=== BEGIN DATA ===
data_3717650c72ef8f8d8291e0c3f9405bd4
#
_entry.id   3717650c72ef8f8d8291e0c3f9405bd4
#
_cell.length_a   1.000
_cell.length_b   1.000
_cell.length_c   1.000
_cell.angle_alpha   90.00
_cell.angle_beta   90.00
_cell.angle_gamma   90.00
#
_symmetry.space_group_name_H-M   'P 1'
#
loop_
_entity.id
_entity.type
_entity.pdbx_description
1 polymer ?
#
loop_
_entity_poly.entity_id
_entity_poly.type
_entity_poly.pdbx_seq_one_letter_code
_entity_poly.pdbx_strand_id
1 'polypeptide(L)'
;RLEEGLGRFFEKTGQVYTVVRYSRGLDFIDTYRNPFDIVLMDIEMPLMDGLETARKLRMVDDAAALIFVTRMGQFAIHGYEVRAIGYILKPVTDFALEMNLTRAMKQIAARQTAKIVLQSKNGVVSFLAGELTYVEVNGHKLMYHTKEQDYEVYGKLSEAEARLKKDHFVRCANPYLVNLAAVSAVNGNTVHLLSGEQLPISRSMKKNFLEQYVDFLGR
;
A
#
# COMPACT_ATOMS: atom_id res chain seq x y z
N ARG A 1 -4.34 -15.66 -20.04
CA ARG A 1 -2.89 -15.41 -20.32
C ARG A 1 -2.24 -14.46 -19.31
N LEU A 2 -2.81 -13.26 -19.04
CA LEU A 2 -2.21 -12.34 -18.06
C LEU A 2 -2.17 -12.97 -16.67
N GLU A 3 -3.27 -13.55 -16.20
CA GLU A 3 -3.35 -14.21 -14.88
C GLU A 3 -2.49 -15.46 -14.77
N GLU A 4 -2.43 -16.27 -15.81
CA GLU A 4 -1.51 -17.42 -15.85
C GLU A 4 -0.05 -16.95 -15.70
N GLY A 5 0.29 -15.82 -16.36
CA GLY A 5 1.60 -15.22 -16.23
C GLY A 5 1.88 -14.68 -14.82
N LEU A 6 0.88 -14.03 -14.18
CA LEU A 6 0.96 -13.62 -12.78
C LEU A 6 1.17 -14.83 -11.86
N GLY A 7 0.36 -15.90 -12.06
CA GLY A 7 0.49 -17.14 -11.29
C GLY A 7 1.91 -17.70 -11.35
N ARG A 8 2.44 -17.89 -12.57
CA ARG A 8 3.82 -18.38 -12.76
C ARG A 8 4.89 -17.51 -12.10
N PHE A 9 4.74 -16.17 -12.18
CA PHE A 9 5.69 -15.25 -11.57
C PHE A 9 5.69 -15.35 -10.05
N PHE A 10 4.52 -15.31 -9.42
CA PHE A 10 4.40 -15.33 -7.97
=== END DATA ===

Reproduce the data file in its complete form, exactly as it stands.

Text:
data_3717650c72ef8f8d8291e0c3f9405bd4
#
_entry.id   3717650c72ef8f8d8291e0c3f9405bd4
#
_cell.length_a   1.000
_cell.length_b   1.000
_cell.length_c   1.000
_cell.angle_alpha   90.00
_cell.angle_beta   90.00
_cell.angle_gamma   90.00
#
_symmetry.space_group_name_H-M   'P 1'
#
loop_
_entity.id
_entity.type
_entity.pdbx_description
1 polymer ?
#
loop_
_entity_poly.entity_id
_entity_poly.type
_entity_poly.pdbx_seq_one_letter_code
_entity_poly.pdbx_strand_id
1 'polypeptide(L)'
;RLEEGLGRFFEKTGQVYTVVRYSRGLDFIDTYRNPFDIVLMDIEMPLMDGLETARKLRMVDDAAALIFVTRMGQFAIHGYEVRAIGYILKPVTDFALEMNLTRAMKQIAARQTAKIVLQSKNGVVSFLAGELTYVEVNGHKLMYHTKEQDYEVYGKLSEAEARLKKDHFVRCANPYLVNLAAVSAVNGNTVHLLSGEQLPISRSMKKNFLEQYVDFLGR
;
A
#
# COMPACT_ATOMS: atom_id res chain seq x y z
N ARG A 1 -4.34 -15.66 -20.04
CA ARG A 1 -2.89 -15.41 -20.32
C ARG A 1 -2.24 -14.46 -19.31
N LEU A 2 -2.81 -13.26 -19.04
CA LEU A 2 -2.21 -12.34 -18.06
C LEU A 2 -2.17 -12.97 -16.67
N GLU A 3 -3.27 -13.55 -16.20
CA GLU A 3 -3.35 -14.21 -14.88
C GLU A 3 -2.49 -15.46 -14.77
N GLU A 4 -2.43 -16.27 -15.81
CA GLU A 4 -1.51 -17.42 -15.85
C GLU A 4 -0.05 -16.95 -15.70
N GLY A 5 0.29 -15.82 -16.36
CA GLY A 5 1.60 -15.22 -16.23
C GLY A 5 1.88 -14.68 -14.82
N LEU A 6 0.88 -14.03 -14.18
CA LEU A 6 0.96 -13.62 -12.78
C LEU A 6 1.17 -14.83 -11.86
N GLY A 7 0.36 -15.90 -12.06
CA GLY A 7 0.49 -17.14 -11.29
C GLY A 7 1.91 -17.70 -11.35
N ARG A 8 2.44 -17.89 -12.57
CA ARG A 8 3.82 -18.38 -12.76
C ARG A 8 4.89 -17.51 -12.10
N PHE A 9 4.74 -16.17 -12.18
CA PHE A 9 5.69 -15.25 -11.57
C PHE A 9 5.69 -15.35 -10.05
N PHE A 10 4.52 -15.31 -9.42
CA PHE A 10 4.40 -15.33 -7.97